Known as the Spam King or the Godfather of Spam, 64-year-old Alan Ralsky of West Bloomfield, Michigan is now serving a 51 month jail term for wire fraud, money laundering and violations of 2003’s CAN-SPAM Act. Ralsky’s international operation saw inboxes being flooded with unsolicited emails and computers hijacked and used as botnets to send out spam without the knowledge of their owners.

Other members of the ‘pump and dump’ gang, including Ralksy’s son-in-law Scott Bradley, were also jailed for terms ranging from 32 to 51 months. Each spammer was fined hundreds of thousands of dollars and face years of supervision after they are released. Assistant Attorney General Lanny A. Breuer said after sentencing, “People who use fraudulent e-mails to drive up stock prices and reap illicit profits will be prosecuted, and they will face significant prison time.”

Ralsky et al are not the first to be convicted for sending spam emails, that dubious honor was claimed by brother and sister act Jeremy Jaynes and Jessica DeGroot in 2005 who were sentenced to nine years in prison and a fine of $7,500 respectively. The conviction was however overturned in 2008 after lawyers successfully argued First Amendment violation.

Where it all began


The Monty Python sketch

Just in case you’re wondering why unwanted email, instant message, mobile messaging and social networking junk is called SPAM, the source of inspiration is thought to come from a 1970 comedy sketch from Monty Python’s Flying Circus set in a café. Every item on the menu contains spam (canned luncheon meat) and the mere mention of the word is followed by a chorus from Viking customers.

The first ever spam email is believed to be an advert for a new computer and was sent in 1978 to a large audience on ARPANET, limited only by the maximum number of addresses accepted by the mail program. Some recipients forwarded the message to others and an annoyance was born. But the term spam was not widely used to describe unwanted messages until much later, Brad Templeton has undertaken a lot of research into mass-mailed junk if you want to take a look.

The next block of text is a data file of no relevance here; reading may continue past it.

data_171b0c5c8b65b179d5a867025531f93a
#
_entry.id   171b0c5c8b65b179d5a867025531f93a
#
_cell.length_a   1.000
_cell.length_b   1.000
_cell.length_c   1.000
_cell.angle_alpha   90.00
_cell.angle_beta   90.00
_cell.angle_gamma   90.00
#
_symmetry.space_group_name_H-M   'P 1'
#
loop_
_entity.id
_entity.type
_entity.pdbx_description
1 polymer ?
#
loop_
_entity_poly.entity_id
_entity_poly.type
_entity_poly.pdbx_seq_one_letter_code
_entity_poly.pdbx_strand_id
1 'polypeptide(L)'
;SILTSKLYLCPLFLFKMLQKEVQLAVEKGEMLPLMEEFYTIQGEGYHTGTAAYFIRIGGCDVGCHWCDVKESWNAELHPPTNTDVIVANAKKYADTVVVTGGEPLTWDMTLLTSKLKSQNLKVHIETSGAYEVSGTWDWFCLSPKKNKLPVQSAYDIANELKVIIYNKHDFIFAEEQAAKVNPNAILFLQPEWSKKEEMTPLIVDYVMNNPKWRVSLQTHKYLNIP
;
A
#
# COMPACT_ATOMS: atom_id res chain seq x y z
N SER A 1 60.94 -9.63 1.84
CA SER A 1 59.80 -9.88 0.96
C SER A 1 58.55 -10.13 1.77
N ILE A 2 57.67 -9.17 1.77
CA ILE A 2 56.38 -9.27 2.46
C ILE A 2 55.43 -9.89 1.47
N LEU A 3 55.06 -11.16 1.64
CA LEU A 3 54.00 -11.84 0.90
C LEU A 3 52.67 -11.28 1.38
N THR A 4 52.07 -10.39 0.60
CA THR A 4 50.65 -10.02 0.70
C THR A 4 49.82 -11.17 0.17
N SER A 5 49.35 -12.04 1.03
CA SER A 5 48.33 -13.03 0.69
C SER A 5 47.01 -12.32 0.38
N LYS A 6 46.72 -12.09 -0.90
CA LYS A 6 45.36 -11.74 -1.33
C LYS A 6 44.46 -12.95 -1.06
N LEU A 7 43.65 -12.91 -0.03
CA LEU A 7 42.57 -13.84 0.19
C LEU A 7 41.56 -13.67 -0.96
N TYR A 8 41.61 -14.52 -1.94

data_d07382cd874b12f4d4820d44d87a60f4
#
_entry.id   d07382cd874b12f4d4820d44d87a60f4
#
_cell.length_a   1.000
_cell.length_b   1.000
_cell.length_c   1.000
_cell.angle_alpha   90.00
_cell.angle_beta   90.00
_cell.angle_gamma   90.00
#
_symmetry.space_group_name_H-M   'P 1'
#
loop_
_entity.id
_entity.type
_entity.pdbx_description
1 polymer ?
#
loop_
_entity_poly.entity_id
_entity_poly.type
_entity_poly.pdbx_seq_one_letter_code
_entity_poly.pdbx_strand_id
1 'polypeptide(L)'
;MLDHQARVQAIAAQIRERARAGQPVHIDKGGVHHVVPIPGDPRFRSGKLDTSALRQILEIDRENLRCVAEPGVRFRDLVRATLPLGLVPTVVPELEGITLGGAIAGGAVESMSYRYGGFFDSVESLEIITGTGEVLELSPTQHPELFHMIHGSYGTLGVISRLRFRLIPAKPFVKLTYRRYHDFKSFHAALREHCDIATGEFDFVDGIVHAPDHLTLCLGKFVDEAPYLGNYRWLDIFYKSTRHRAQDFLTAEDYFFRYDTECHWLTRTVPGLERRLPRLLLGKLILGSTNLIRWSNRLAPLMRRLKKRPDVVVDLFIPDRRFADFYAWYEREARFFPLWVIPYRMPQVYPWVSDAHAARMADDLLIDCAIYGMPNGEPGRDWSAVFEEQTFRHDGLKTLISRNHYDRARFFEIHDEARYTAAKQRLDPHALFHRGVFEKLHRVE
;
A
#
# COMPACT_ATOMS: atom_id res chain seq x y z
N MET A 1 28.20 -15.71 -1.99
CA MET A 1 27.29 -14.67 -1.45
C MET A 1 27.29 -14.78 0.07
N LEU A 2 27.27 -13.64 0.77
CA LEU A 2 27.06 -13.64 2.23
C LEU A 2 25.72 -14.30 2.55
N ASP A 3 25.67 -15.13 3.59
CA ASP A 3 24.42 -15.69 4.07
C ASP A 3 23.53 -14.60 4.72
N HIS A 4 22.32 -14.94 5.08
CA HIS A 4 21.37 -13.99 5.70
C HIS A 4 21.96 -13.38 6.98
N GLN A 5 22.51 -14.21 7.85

The Proud King of SPAM


The Godfather of SPAM

It is not entirely clear exactly when in the 1990s Ralsky started his mass emailing operation, which he claims was sending out a billion per day at its height. In 2002 he made the unusual move of agreeing to a media profile in the Detroit Free Press, eagerly showing reporters around his house that spam built. Angered by his proud boasts that he had used income generated from his huge operation to buy his house and fill it with spamming servers, anti-junkmail campaigners got hold of his address and registered it to receive numerous marketing offers to give him a bitter taste of his own medicine.

Undeterred by what he ironically called harassment, Ralsky continued his assault on the world’s inboxes, moving some of his interests abroad. He soon caught the watchful eye of the authorities, including the FBI, empowered by the enactment of the CAN-SPAM Act. After almost two years gathering evidence, the FBI raided Ralsky’s home and the homes of his partners in September 2005. Ralsky and ten others were indicted in January 2008 and in June 2009 he pleaded guilty, also agreeing to assist in the prosecution of other spammers.

In spite of all the successes in the fight against spam, the blight remains. So long as there are those who are ignorant or stupid or careless enough to fall for the empty promises offered in the get-rich-quick schemes often contained in such junk mail, there’ll be money to be made by those who send it.

What methods do you employ to cut down on spam? Do you get more spam today than you did two years ago?

Note: Don’t forget that thanks to the CAN-SPAM Act, most solicitations you receive in email have an Unsubsribe link at the bottom. Don’t forget to use this…it works!